"surely the decision in Libya's going to come down to 'who's got the tanks and aircraft?'. If Gaddafi's troops and mercenaries have a unified command and the hardware, won't they win even if 90% of the country's against them?"I hope he loses. But the rest of the world didn't seem to realise that the success of the Tunisian and Egyption revolutions (such as it is - both have yet to play out) depended on the army's unwillingness to fire on civilians. That was always going to be a tricky one in a country ruled by an eccentric dictator who'd shown only a year or two back that he didn't do 'rule of law'.
UPDATE - while it's amusing to see the great and the good suddenly discovering, to their complete surprise, that Gaddafi is a bad man, what's really entertaining (especially after the leftish nagombi over the Tories and their European alliance partners) is that the Labour Party was allied, via the Socialist International, with the ruling parties of Egypt and Tunisia - until January 2011, when the SI suddenly discovered that the Constitutional Democratic Assembly (RCD) of Tunisia and the National Democratic Party of Egypt were unsuited to membership - a decision taken by the President (the current Greek Prime Minister, third generation of the Papandreou family to hold that office) and Secretary General in defiance of SI rules, which mandate a two-thirds vote of member parties for expulsion.
I wonder how the Labour Party feel about their fraternal comrades of the Ivorian Popular Front?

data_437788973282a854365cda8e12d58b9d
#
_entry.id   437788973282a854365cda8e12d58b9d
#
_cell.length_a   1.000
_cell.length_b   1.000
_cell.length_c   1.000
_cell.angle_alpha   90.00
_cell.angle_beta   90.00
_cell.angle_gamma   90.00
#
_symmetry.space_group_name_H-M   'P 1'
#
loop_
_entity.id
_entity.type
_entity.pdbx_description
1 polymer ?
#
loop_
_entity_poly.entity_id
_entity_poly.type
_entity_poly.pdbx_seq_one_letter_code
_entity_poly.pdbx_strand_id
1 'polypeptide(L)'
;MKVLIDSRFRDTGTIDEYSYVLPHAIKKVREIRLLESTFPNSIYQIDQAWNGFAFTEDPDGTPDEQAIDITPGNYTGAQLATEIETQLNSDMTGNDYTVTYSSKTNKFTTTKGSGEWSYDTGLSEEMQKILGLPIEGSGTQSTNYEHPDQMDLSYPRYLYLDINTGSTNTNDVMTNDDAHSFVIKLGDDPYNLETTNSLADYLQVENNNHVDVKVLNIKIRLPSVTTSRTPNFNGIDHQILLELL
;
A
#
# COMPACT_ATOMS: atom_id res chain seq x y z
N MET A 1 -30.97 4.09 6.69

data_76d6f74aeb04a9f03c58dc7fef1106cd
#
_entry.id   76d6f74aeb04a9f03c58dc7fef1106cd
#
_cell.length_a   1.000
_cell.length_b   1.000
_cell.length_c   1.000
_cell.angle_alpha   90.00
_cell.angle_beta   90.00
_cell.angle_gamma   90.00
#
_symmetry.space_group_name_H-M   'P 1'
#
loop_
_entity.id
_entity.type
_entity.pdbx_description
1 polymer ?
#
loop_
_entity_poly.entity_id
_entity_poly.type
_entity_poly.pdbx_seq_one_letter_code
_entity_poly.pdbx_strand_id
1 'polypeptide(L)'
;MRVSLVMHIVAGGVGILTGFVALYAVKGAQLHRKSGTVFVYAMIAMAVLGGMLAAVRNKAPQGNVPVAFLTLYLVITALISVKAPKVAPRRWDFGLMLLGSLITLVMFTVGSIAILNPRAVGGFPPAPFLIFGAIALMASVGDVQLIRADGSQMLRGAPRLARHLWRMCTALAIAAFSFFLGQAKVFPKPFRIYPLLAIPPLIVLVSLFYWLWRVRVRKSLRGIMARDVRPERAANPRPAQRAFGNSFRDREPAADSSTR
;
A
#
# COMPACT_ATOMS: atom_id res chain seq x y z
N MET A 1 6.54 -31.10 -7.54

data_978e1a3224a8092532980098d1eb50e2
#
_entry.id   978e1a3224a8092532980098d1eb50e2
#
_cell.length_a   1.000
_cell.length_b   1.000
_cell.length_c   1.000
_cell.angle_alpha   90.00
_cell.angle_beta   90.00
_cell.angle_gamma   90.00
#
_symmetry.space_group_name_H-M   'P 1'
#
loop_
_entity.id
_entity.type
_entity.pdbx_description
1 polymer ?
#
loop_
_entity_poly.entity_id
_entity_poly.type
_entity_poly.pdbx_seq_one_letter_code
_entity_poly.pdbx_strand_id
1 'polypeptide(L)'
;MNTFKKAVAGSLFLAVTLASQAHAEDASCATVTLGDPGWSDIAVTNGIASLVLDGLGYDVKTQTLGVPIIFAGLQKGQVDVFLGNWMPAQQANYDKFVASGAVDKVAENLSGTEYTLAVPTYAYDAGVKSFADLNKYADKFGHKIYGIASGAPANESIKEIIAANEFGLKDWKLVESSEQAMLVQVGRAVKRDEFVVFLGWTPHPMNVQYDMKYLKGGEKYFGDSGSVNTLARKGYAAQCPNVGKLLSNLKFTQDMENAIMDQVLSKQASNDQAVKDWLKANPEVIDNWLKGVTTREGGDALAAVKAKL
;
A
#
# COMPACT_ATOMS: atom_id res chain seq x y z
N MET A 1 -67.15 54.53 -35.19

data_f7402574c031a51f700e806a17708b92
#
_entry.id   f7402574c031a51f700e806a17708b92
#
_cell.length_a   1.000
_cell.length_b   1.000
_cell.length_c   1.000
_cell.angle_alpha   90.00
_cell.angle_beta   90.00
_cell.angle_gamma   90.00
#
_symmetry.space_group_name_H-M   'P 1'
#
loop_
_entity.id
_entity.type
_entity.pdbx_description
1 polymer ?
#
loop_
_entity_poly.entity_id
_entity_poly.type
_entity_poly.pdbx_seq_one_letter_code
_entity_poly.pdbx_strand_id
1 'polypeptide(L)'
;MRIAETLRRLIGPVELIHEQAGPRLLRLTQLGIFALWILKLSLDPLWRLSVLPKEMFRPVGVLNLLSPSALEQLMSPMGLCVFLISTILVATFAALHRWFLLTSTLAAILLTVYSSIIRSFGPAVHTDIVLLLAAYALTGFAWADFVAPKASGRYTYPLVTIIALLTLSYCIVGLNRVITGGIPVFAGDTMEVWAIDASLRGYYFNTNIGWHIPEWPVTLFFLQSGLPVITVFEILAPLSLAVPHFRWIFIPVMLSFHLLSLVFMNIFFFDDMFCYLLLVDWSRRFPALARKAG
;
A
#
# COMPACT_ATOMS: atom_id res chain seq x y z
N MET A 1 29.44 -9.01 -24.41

How very different from the home life of our own dear Labour Party (apart from the vote-rigging). Imagine if Blair had barred the Blessed Michael Howard from running because of his foreign father, or Gordon's Young Patriots had blocked Ed'n'Dave (caveat - I've got a foreign father myself). Ed Miliband really should get on the phone and explain to Laurent Gbagbo that in a properly run country, it's the incomers who should be looting the shops.
Youth supporters of Laurent Gbagbo, Cote d'Ivoire's embattled leader, rampaged through the business district of the capital Abidjan, pillaging shops owned by foreigners. Tuesday's violence followed a call on Friday by Ble Goude, the head of Gbagbo's youth wing, to resist what he called an insurgency seeking to depose Gbabgo and install rival Alassane Ouattara. Ouattara is widely regarded as the winner of a November 28 poll, according to UN-certified results and the international community.
Gbagbo's Young Patriots have long been accused of xenophobic violence, including attacks against the country's French community in 2004, on its large Burkinabe and Malian communities, as well as northern Ivorians with cultural ties to them. Anti-foreigner sentiment is at the core of the troubles that have troubled Cote d'Ivoire for years and has worsened as most nations recognise Ouattara's win. Ouattara himself was twice barred from running in previous polls because his father is from Burkina Faso.
UPDATE 2 - save for one other blogger - who went way beyond me and forecast two weeks ago that Gaddafi would survive. Let's hope he's wrong.